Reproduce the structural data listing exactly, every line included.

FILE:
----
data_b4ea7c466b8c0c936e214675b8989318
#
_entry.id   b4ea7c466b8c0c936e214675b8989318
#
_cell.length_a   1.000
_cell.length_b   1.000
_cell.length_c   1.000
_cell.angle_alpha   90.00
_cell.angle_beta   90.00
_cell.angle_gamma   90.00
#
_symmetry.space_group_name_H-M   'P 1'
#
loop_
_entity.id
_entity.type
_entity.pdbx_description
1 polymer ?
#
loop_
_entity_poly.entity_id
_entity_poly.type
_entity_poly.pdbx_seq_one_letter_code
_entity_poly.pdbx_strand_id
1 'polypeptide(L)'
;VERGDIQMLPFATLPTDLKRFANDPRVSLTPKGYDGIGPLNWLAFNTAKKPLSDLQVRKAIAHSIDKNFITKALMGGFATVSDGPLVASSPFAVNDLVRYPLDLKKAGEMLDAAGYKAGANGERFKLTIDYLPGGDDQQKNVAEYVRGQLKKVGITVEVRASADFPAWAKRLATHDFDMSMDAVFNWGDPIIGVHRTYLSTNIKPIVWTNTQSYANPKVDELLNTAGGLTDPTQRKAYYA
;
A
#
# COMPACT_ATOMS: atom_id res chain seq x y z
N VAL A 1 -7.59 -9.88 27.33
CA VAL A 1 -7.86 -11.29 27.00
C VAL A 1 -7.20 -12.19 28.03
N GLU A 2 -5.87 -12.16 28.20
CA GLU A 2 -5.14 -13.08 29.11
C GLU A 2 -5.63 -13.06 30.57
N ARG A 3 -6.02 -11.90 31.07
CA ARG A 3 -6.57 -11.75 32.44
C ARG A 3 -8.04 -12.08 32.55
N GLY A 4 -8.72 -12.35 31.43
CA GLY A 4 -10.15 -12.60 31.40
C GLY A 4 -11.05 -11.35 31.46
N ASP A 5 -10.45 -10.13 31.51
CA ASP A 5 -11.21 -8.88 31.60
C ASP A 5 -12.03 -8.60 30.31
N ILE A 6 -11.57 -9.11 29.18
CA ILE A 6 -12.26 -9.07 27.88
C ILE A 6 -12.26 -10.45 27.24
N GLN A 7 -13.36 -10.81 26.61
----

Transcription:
data_b4ea7c466b8c0c936e214675b8989318
#
_entry.id   b4ea7c466b8c0c936e214675b8989318
#
_cell.length_a   1.000
_cell.length_b   1.000
_cell.length_c   1.000
_cell.angle_alpha   90.00
_cell.angle_beta   90.00
_cell.angle_gamma   90.00
#
_symmetry.space_group_name_H-M   'P 1'
#
loop_
_entity.id
_entity.type
_entity.pdbx_description
1 polymer ?
#
loop_
_entity_poly.entity_id
_entity_poly.type
_entity_poly.pdbx_seq_one_letter_code
_entity_poly.pdbx_strand_id
1 'polypeptide(L)'
;VERGDIQMLPFATLPTDLKRFANDPRVSLTPKGYDGIGPLNWLAFNTAKKPLSDLQVRKAIAHSIDKNFITKALMGGFATVSDGPLVASSPFAVNDLVRYPLDLKKAGEMLDAAGYKAGANGERFKLTIDYLPGGDDQQKNVAEYVRGQLKKVGITVEVRASADFPAWAKRLATHDFDMSMDAVFNWGDPIIGVHRTYLSTNIKPIVWTNTQSYANPKVDELLNTAGGLTDPTQRKAYYA
;
A
#
# COMPACT_ATOMS: atom_id res chain seq x y z
N VAL A 1 -7.59 -9.88 27.33
CA VAL A 1 -7.86 -11.29 27.00
C VAL A 1 -7.20 -12.19 28.03
N GLU A 2 -5.87 -12.16 28.20
CA GLU A 2 -5.14 -13.08 29.11
C GLU A 2 -5.63 -13.06 30.57
N ARG A 3 -6.02 -11.90 31.07
CA ARG A 3 -6.57 -11.75 32.44
C ARG A 3 -8.04 -12.08 32.55
N GLY A 4 -8.72 -12.35 31.43
CA GLY A 4 -10.15 -12.60 31.40
C GLY A 4 -11.05 -11.35 31.46
N ASP A 5 -10.45 -10.13 31.51
CA ASP A 5 -11.21 -8.88 31.60
C ASP A 5 -12.03 -8.60 30.31
N ILE A 6 -11.57 -9.11 29.18
CA ILE A 6 -12.26 -9.07 27.88
C ILE A 6 -12.26 -10.45 27.24
N GLN A 7 -13.36 -10.81 26.61